Volunteers spend MLK Day serving community

Volunteers spend MLK Day serving community

NEW ORLEANS (WVUE) - Instead of enjoying a day off, volunteers with Rebuilding Together New Orleans spent Dr. Martin Luther King, Jr. Day working.

Kat Schweitzer, a program manager for the non-profit, said it’s important to spend the day of remembrance with intention.

“Martin Luther King Day is a day on not a day off,” Schweitzer said. “While our members are serving anywhere from 10 to 12 months this is a great day for volunteers to come out.”

Rebuilding Together New Orleans is part of Preservation Resource Center whose mission is to, “promote the preservation, restoration, and revitalization of New Orleans historic architecture and neighborhoods.” With the help of volunteers with AmeriCorps, they group spent Monday (Jan. 21) building a free wheelchair ramp for 84-year-old veteran Clarence Gabriel.

Grabriel’s daughter, Melissa Butler, said the Air Force veteran has lived with her for a year and suffers from dementia and arthritis.

“I appreciate everyone. I really do. From the bottom of my heart,” Butler said.

For the most part, Butler said her dad stays indoors, unless she is taking him to doctor’s appointments.

“We were limited on a lot of things we could bring him to,” Butler said. “Because we have to bring him down. He has to struggle to get down and I hated to see that."

When Gabriel does leave the house, Butler and her son would carry him down the stairs.

Schweitzer said building this ramp will carry a weight off the family.

“This is going to, one give him more independence," Schweitzer said. "Two, it’s going to make it easier on his family, and three it’s going to really make sure that he’s safe in his home.”

Building a ramp for Gabriel is just a portion of how volunteers around New Orleans spent the holiday. At City Park, students from Tulane, Dillard, Loyola and University of New Orleans laid 25 yards of mulch and are planting 300 agapanthus plants, a project City Park employee Tyler Havens said would not be possible without the extra hands.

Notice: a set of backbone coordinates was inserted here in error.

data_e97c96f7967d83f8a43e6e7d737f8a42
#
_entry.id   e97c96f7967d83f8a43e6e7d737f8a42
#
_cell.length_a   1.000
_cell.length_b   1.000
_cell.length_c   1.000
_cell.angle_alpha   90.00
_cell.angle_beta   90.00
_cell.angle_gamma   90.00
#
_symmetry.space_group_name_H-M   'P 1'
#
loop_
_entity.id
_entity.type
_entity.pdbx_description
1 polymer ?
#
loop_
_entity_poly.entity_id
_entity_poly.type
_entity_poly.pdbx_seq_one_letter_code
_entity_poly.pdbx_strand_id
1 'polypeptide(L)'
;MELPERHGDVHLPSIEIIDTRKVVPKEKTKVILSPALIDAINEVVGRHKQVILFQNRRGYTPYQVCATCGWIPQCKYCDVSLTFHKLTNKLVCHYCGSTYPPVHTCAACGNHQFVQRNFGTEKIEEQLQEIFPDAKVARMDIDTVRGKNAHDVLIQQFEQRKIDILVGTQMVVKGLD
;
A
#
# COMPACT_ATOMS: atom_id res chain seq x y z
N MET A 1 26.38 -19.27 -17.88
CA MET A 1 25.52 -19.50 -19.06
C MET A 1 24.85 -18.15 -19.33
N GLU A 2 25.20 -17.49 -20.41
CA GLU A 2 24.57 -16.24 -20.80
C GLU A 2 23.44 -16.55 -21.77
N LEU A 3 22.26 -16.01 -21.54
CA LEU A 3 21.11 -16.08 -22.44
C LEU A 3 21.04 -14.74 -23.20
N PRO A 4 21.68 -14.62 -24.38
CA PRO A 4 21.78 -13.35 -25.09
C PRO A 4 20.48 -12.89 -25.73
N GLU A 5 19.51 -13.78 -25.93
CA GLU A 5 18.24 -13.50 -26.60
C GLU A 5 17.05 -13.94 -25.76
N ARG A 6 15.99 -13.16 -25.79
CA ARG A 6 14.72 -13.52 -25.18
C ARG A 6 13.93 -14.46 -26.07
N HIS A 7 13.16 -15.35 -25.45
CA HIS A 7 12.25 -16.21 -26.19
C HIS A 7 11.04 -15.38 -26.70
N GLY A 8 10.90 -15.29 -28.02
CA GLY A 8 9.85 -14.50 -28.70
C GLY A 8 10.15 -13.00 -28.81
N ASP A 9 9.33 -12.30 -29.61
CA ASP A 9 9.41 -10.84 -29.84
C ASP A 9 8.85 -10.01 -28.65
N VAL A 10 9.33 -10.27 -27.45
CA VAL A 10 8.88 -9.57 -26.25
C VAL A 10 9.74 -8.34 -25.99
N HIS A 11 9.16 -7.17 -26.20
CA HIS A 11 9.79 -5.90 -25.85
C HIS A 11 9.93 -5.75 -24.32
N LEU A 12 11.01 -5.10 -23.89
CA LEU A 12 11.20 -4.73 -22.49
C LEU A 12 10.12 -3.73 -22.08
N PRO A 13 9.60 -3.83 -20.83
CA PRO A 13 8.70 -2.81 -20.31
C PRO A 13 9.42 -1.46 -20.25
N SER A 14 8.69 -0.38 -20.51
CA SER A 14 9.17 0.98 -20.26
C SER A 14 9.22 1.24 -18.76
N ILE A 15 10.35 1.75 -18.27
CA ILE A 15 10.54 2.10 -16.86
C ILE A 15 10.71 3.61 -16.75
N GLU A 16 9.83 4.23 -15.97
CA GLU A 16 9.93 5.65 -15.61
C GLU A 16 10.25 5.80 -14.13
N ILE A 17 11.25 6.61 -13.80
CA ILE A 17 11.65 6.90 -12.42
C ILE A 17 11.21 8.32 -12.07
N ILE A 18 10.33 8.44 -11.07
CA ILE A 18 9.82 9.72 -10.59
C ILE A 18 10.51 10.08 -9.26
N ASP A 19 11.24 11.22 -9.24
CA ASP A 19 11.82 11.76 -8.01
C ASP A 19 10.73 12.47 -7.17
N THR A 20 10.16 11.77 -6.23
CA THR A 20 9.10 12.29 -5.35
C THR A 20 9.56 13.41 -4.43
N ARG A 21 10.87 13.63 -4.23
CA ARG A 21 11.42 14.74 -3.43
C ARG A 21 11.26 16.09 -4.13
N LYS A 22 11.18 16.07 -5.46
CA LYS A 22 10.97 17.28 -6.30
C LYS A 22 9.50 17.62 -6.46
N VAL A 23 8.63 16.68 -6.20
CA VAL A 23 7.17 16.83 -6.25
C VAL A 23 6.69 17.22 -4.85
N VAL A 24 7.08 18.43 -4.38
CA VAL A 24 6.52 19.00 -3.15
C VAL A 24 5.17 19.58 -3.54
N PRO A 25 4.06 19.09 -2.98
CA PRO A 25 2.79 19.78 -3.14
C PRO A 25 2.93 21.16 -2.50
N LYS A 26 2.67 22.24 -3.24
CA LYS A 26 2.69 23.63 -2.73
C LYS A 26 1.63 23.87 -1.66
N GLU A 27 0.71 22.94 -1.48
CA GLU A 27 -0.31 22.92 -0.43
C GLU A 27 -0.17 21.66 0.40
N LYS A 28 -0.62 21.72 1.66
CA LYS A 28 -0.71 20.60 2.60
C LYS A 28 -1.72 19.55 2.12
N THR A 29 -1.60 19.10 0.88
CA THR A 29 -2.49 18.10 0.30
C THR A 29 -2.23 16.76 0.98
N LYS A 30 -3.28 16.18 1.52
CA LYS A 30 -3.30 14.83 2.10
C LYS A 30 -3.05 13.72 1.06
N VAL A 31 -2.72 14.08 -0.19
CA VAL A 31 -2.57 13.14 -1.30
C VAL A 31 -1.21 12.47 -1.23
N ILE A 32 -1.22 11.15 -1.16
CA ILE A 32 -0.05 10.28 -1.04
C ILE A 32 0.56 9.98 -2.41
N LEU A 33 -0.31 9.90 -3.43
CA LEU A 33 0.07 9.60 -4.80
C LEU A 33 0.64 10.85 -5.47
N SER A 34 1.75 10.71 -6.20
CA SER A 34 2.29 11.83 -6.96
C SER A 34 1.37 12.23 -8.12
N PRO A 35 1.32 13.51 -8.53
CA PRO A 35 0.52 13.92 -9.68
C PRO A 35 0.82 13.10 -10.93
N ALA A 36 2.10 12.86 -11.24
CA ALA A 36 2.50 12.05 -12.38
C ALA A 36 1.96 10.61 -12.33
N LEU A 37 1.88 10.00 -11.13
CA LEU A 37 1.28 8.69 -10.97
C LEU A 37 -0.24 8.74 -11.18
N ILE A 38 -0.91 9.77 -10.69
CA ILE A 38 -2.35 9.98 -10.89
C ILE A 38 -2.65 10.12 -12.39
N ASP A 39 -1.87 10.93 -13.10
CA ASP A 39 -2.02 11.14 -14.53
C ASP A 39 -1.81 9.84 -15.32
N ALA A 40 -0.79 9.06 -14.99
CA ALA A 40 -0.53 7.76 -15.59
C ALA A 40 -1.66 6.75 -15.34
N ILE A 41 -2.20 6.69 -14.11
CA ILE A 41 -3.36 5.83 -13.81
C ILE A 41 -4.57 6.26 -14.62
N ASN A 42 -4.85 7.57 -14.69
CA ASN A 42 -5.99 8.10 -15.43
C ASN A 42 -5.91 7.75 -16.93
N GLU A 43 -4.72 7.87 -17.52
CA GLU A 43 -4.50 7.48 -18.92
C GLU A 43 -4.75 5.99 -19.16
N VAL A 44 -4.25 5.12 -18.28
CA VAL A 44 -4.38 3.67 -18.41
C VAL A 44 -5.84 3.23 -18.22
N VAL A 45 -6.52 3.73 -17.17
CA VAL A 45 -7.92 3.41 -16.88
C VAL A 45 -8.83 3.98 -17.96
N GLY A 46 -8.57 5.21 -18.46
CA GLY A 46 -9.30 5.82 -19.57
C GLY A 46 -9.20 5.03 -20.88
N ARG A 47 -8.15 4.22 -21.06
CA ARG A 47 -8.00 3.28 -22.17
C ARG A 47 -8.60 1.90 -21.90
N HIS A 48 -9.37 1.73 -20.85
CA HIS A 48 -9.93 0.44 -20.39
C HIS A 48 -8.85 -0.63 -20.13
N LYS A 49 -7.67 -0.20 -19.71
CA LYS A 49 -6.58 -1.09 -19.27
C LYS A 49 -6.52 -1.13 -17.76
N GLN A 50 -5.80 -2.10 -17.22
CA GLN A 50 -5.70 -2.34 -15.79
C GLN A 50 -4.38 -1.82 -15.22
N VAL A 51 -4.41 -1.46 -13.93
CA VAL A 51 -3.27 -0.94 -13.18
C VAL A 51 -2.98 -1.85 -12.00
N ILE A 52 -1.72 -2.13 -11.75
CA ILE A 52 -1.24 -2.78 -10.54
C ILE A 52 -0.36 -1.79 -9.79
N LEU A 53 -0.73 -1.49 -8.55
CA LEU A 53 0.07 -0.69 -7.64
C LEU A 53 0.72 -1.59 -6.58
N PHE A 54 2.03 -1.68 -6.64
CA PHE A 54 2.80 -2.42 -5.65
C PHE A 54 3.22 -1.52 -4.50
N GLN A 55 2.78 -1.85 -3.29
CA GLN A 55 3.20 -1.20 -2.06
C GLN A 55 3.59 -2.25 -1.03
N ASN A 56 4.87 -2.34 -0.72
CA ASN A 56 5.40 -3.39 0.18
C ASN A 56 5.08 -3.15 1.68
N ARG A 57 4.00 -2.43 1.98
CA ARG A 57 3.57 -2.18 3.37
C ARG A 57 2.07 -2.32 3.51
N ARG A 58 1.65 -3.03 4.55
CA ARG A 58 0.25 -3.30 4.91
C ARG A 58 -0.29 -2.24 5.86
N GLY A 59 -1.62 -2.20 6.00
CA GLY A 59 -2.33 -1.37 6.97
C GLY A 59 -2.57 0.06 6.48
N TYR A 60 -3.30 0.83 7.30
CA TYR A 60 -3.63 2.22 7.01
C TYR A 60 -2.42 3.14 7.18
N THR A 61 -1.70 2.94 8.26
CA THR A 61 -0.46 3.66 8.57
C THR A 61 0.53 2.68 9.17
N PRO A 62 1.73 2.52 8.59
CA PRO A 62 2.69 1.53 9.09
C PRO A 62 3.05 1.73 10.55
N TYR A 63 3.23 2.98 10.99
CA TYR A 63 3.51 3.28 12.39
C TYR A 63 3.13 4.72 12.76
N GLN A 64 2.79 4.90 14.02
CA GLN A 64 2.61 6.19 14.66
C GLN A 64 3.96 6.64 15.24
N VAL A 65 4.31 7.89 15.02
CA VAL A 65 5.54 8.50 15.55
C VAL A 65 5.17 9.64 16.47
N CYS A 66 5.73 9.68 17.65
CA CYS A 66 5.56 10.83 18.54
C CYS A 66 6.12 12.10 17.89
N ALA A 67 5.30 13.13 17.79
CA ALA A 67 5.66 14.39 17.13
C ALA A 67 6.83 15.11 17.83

“This is one of those projects we simply wouldn’t be able to get it done for a long time without volunteers," Havens said. “It really helps especially with these large planting projects to kind of get everything in the ground.”

Tulane sophomore Erin Bender said working a City Park on a holiday is just a small thing compared to the legacy of Dr. King.

“I think this is the least that I could do to honor Dr. MLK Jr.’s legacy. He did so much for our country. He did so much for discriminated peopled,” Bender said.

Students from the different schools said the work gives them an opportunity to get out of their bubble and meet different people.

“I get to see different points of view. Different people’s backgrounds. We get to talk about what this day means to everybody," Bender said.

Back at Melissa Butler’s home, the ramp is set to be completed this week. Butler said the first place she’s taking her dad is to church.

“And be outside. He can see the view. He can look around and see the whole view. He doesn’t have to just focus on St. Bernard," said Butler.

Copyright 2019 WVUE. All rights reserved.